Brachytherapy: An effective form of radiation therapy
April 4th 2006
Brachytherpy (pronounced bray-kee-ther-uh-pee) is a Greek term; "brachy"
means short distance and "therapy" means treatment. It is the form of
radiation therapy that places radioactive materials, or sources, in or
just next to a tumor or body site at risk for harboring tumor cells.
This is in contrast to external beam radiation therapy, which is
delivered via a linear accelerator at a distance from the tumor, outside
the personís body.
During brachytherapy, the radioactive source or sources are left in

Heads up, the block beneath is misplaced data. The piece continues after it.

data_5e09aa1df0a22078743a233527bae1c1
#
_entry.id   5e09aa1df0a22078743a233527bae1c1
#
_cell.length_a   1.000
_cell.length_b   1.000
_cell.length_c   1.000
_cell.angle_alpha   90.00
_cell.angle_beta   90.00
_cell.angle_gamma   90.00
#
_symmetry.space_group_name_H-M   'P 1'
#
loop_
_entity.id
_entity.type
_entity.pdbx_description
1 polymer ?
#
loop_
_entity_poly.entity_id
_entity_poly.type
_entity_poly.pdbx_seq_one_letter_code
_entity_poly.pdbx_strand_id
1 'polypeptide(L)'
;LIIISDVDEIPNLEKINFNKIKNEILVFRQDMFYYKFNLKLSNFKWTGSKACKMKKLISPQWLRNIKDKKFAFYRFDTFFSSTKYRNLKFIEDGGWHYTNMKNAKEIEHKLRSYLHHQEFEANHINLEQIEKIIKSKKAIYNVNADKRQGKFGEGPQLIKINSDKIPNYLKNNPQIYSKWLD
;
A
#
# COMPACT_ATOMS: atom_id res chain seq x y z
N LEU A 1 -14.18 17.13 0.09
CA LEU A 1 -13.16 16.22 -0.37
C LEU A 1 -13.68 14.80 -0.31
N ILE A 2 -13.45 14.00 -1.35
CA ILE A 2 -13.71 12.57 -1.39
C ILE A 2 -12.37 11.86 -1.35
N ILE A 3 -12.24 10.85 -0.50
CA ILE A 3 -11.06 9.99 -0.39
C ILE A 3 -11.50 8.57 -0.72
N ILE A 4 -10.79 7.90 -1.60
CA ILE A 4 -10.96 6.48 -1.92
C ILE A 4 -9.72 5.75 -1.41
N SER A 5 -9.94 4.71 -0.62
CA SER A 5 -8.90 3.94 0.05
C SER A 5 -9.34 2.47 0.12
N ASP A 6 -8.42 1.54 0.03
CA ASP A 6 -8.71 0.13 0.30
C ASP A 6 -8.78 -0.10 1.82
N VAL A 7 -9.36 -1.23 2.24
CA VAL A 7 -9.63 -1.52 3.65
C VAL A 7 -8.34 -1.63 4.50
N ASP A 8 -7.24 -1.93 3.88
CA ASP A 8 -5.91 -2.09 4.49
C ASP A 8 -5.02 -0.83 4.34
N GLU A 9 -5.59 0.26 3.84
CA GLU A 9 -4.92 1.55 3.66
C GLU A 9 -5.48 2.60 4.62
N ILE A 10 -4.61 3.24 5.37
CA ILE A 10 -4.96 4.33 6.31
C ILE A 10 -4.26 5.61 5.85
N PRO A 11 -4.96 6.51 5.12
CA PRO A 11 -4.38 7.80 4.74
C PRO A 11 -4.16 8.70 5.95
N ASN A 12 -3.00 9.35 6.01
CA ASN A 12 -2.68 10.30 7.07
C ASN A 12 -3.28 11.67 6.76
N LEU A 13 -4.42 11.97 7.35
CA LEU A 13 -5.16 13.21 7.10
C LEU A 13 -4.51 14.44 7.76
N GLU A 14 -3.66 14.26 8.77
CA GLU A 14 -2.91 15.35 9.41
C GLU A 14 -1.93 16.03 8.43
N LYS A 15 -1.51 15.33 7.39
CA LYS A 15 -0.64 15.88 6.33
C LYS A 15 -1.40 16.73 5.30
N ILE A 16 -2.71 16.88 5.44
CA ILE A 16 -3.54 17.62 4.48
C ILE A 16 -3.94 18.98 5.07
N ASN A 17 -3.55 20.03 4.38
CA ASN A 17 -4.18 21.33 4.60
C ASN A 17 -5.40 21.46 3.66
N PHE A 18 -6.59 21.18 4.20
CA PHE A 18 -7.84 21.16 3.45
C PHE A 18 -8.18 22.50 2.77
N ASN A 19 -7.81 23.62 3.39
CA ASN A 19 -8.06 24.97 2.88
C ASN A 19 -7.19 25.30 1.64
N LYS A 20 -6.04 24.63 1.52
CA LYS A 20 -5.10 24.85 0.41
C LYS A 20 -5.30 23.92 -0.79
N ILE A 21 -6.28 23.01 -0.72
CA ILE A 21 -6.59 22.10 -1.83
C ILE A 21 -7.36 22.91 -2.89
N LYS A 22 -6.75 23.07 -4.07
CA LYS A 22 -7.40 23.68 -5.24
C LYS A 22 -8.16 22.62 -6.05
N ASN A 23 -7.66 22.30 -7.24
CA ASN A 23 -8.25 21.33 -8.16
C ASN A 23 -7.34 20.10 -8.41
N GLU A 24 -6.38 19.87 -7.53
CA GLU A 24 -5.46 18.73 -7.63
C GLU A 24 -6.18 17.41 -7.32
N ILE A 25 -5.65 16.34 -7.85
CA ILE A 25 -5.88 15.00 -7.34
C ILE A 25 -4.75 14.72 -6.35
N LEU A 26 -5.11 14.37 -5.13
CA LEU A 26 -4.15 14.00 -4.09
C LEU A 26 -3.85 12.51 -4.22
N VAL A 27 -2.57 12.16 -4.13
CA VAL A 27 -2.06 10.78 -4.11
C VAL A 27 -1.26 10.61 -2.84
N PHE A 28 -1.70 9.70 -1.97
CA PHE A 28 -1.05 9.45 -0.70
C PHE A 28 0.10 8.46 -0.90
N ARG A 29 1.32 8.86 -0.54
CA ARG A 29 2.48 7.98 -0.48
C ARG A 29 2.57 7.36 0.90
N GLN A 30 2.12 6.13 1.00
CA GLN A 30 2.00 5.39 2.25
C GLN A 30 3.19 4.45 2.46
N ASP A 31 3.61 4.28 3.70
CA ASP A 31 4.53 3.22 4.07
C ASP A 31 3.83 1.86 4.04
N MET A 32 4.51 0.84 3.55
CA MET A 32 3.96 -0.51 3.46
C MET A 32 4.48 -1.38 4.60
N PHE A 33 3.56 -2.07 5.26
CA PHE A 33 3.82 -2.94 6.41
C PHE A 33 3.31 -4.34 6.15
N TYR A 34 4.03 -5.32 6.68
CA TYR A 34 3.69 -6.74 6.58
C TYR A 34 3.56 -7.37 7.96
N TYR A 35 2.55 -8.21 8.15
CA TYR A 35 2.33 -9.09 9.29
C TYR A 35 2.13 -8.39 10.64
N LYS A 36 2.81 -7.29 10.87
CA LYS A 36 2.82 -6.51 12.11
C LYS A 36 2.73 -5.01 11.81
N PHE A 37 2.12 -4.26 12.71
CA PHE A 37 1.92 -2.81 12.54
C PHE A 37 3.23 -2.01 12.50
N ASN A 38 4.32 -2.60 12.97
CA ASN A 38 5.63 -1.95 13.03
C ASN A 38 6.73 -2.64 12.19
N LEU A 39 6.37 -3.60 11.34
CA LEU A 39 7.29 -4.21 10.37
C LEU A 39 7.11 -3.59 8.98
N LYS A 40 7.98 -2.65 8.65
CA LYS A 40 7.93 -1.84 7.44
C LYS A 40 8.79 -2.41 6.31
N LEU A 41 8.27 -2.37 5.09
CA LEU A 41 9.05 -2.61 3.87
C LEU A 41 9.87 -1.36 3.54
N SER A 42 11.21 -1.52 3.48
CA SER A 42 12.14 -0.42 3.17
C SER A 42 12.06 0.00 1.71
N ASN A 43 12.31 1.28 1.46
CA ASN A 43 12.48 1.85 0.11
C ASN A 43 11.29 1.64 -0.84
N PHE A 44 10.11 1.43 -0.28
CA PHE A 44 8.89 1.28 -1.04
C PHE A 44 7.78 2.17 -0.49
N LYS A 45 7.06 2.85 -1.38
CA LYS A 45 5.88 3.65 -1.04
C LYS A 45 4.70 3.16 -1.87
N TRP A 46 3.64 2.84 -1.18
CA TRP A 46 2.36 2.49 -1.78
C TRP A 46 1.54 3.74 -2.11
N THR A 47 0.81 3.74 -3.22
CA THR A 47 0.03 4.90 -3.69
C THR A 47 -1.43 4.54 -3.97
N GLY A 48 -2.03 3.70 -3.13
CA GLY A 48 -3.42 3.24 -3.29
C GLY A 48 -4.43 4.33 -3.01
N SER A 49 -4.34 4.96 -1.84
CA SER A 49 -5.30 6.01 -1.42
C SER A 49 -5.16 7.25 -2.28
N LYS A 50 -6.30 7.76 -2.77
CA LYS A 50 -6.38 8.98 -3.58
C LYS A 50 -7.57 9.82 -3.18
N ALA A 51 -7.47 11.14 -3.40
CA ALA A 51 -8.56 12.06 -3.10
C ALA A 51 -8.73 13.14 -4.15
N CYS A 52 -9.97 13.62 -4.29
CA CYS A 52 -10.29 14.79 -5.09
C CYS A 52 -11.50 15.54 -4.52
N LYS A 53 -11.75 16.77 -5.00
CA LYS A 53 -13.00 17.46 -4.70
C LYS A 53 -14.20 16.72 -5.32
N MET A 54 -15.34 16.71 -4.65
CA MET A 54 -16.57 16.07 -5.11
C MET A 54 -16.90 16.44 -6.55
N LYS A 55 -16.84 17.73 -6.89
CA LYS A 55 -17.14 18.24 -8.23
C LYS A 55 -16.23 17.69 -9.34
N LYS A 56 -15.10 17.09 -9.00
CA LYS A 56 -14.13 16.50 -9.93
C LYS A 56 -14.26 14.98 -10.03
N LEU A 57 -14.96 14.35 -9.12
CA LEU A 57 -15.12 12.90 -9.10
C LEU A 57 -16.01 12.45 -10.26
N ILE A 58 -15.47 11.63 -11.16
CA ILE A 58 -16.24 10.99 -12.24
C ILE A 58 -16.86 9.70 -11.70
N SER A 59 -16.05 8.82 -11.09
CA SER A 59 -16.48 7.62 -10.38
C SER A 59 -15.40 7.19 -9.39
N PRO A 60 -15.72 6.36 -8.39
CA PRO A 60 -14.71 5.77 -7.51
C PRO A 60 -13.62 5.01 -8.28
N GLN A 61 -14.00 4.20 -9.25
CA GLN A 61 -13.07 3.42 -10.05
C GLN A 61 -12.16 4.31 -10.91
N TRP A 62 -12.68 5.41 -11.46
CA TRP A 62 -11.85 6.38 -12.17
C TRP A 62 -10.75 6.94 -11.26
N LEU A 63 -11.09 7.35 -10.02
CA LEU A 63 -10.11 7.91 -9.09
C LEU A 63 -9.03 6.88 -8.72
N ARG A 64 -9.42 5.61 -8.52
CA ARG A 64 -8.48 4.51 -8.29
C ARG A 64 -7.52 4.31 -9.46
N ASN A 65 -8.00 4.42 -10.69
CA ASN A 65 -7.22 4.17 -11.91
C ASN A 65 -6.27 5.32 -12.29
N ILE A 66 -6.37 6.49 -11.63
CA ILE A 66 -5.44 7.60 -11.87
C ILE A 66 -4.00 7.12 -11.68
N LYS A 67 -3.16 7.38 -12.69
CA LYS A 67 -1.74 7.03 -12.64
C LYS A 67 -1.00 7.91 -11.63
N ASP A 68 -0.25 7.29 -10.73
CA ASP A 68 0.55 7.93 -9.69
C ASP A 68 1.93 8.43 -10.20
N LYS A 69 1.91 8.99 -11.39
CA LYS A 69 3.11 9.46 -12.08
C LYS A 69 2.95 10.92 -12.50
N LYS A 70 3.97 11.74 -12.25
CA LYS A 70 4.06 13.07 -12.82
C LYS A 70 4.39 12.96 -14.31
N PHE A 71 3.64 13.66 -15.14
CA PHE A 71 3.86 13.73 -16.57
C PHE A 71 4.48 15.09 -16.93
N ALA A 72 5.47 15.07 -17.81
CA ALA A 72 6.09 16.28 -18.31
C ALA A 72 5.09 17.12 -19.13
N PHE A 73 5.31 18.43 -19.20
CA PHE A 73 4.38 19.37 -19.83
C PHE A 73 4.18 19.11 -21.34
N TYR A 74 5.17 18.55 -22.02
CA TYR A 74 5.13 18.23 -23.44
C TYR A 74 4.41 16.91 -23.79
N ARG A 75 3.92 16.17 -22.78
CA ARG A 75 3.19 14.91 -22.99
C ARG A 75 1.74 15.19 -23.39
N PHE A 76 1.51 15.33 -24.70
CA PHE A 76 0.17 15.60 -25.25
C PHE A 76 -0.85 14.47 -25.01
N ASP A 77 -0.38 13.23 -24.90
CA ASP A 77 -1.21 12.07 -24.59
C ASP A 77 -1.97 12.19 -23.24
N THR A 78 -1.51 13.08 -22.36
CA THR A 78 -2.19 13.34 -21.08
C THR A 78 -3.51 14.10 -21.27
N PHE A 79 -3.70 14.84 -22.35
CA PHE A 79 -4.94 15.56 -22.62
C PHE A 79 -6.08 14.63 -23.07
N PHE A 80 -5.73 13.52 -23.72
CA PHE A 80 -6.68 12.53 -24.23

place temporarily or permanently, depending on the type of cancer. To
position the source or sources accurately, special small tubes called
catheters or applicators are used. Also, depending on the area being
treated, people may undergo several treatments over a number of days or
There are two main categories of brachytherapy: intracavitary treatment
and interstitial treatment. With the former, the radioactive source or
sources are inserted into a space near the tumorís location, such as the
cervix, the vagina, the esophagus, or the windpipe. With the latter
form of brachytherapy, the radioactive material is implanted directly
into the tissues, such as the prostate. In fact, a prostate seed
implant is an example of an interstitial implant.